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Today's Opinions

  • The time has come for leadership

    Last week, I sat down for coffee with a recent college graduate. The young man, whom I’ll call “K,” worked his way through ROTC, took a commission as a second lieutenant in the Army, and now serves in an Army engineer company.
    K is the son of immigrants, a first-generation American. He’s a student of American history, especially the founding era. And he understands as well as anyone I know the principles that animate the Declaration of Independence and the Constitution. What’s more, he believes in those principles to the core of his being.

  • Words can set the caged bird free

    By Anushka Anastasia Solomon

  • Hopefuls draw lines in the sand

  • Our Readers Write

    Israel not responsible for Mideast strife
    Editor:
    Lasting peace between Israel and the Palestinians cannot come through a unilateral declaration, but can only come through negotiations that settle all the outstanding issues to the satisfaction of both sides and mutual respect and security. Hamas and most Muslim countries refuse to acknowledge that Israel has the right to exist. Until this is changed, no peace will occur.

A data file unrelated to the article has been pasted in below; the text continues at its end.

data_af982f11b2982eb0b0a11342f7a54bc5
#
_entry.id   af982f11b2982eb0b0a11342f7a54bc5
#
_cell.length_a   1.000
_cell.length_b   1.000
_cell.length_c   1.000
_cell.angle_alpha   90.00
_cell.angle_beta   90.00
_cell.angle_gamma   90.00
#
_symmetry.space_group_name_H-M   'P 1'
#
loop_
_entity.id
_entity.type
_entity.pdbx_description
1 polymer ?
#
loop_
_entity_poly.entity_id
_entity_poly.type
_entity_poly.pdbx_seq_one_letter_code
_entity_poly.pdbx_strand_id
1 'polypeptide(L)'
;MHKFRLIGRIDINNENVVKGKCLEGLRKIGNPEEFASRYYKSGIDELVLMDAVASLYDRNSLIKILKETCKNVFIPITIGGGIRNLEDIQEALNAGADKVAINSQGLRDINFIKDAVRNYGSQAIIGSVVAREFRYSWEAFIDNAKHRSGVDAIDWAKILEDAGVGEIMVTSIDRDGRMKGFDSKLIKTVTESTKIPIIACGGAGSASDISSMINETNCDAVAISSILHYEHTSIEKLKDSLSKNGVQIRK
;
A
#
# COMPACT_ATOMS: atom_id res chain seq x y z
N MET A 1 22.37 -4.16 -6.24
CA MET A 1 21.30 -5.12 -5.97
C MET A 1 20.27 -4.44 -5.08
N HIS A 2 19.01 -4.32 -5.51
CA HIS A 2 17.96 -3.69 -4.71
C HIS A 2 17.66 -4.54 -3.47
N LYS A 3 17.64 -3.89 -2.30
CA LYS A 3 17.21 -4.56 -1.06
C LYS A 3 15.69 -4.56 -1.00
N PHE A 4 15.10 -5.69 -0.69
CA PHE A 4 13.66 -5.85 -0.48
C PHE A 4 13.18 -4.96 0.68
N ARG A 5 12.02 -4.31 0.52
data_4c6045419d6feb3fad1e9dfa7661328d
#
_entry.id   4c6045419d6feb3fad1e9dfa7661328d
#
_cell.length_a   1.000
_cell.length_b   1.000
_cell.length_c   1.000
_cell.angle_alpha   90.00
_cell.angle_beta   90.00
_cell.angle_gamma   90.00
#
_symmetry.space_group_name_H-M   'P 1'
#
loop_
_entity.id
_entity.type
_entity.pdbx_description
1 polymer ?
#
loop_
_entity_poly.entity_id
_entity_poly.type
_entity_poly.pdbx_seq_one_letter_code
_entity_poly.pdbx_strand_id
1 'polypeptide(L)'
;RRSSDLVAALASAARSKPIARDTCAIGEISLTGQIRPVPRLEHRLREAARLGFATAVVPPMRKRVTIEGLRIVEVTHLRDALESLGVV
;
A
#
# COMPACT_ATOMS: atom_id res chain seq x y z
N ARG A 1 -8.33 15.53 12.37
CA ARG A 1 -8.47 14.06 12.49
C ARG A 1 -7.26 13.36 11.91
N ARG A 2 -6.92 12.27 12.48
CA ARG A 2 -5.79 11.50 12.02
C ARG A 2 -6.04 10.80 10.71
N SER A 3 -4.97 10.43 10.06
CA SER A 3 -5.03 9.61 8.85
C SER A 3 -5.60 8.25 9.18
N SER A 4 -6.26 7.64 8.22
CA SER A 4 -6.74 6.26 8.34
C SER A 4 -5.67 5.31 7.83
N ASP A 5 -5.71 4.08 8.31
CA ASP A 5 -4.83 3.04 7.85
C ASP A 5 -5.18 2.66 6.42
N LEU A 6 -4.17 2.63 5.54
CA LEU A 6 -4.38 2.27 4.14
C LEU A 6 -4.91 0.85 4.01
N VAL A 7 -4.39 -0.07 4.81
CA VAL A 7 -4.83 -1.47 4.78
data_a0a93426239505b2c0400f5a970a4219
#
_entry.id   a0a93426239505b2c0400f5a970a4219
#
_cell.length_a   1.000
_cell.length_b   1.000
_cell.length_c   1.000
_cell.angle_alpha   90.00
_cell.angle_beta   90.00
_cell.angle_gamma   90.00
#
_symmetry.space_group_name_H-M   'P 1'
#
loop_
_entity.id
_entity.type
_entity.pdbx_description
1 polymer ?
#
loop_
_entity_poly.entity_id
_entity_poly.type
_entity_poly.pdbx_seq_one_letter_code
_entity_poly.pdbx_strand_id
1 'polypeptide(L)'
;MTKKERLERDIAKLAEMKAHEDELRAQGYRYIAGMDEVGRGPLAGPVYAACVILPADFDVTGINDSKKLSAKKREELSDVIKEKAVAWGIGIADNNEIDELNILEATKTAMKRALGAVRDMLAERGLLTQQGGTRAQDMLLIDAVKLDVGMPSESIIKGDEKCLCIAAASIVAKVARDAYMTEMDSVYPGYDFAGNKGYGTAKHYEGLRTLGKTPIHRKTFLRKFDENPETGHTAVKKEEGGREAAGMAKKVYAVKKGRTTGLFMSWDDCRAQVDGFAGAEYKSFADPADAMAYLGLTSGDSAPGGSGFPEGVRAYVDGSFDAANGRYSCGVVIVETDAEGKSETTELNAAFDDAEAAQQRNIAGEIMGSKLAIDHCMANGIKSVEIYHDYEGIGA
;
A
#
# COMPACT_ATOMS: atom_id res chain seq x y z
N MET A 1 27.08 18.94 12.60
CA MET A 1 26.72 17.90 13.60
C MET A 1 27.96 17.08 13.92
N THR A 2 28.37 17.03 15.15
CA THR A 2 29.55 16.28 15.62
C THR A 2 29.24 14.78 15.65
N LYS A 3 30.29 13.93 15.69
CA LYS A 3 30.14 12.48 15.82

• Reconciliation key to big solutions

    In a recent radio interview, former secretary of state Henry Kissinger made an interesting point about how polarized our politics have become. I’m paraphrasing here, but Kissinger’s idea is essentially that positive changes in society are achieved only through moments of reconciliation, not conflict. It seems clear he views the partisan environment as a major obstacle to the continued success of America.
    So how can we get to a point of reconciliation? And are we so polarized that reconciliation is no longer possible?

  • Our Readers Write

    Trickle-down theory doesn’t hold water
    Editor:

  • The importance of being pleasant

    I was recently at an awards ceremony where a local business executive was honored. In describing his philosophy about hiring employees, he noted that his first test is always to find pleasant people. That rang true with me, but I’d never heard anyone say it before.
    It made me wonder: Is pleasantness the most underrated human trait?

  • Our Readers Write

    County’s reasons for scrapping audit panel are lame
    Editor:
    I’ve been following the Jeffco audit issue for several months now, and after reading your June 15 front-page article “Commissioners scrap county audit panel,” I thought it would be a good time to add my two cents.